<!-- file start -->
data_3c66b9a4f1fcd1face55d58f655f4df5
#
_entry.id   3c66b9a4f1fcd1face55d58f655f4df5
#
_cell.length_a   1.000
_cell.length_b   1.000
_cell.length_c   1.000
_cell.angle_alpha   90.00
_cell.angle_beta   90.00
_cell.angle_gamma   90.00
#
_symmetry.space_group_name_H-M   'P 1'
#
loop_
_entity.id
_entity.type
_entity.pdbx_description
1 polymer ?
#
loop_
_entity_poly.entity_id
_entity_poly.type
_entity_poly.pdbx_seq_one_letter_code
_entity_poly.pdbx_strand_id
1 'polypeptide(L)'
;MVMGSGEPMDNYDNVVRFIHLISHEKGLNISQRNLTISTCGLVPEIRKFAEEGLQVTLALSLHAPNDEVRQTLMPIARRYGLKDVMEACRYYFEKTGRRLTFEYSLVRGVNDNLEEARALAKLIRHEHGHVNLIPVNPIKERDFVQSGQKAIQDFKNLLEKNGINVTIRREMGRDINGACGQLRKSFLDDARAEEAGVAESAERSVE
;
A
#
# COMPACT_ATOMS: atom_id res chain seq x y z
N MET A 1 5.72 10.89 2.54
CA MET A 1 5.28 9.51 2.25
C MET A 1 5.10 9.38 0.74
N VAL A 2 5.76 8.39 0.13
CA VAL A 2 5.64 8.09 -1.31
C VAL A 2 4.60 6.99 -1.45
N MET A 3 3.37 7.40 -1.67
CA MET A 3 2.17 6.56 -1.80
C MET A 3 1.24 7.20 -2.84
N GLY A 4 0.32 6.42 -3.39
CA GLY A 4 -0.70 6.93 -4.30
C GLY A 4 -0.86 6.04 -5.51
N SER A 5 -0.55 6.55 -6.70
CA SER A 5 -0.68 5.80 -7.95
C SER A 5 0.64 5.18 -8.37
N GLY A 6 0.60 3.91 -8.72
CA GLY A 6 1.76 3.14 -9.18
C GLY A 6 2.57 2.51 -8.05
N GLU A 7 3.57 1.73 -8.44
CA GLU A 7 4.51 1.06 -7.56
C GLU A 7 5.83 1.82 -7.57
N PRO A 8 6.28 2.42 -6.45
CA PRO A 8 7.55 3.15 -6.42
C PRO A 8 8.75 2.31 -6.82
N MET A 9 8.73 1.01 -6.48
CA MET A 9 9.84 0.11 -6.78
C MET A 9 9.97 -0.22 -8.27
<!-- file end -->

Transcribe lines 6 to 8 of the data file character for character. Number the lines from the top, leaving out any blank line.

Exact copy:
_cell.length_b   1.000
_cell.length_c   1.000
_cell.angle_alpha   90.00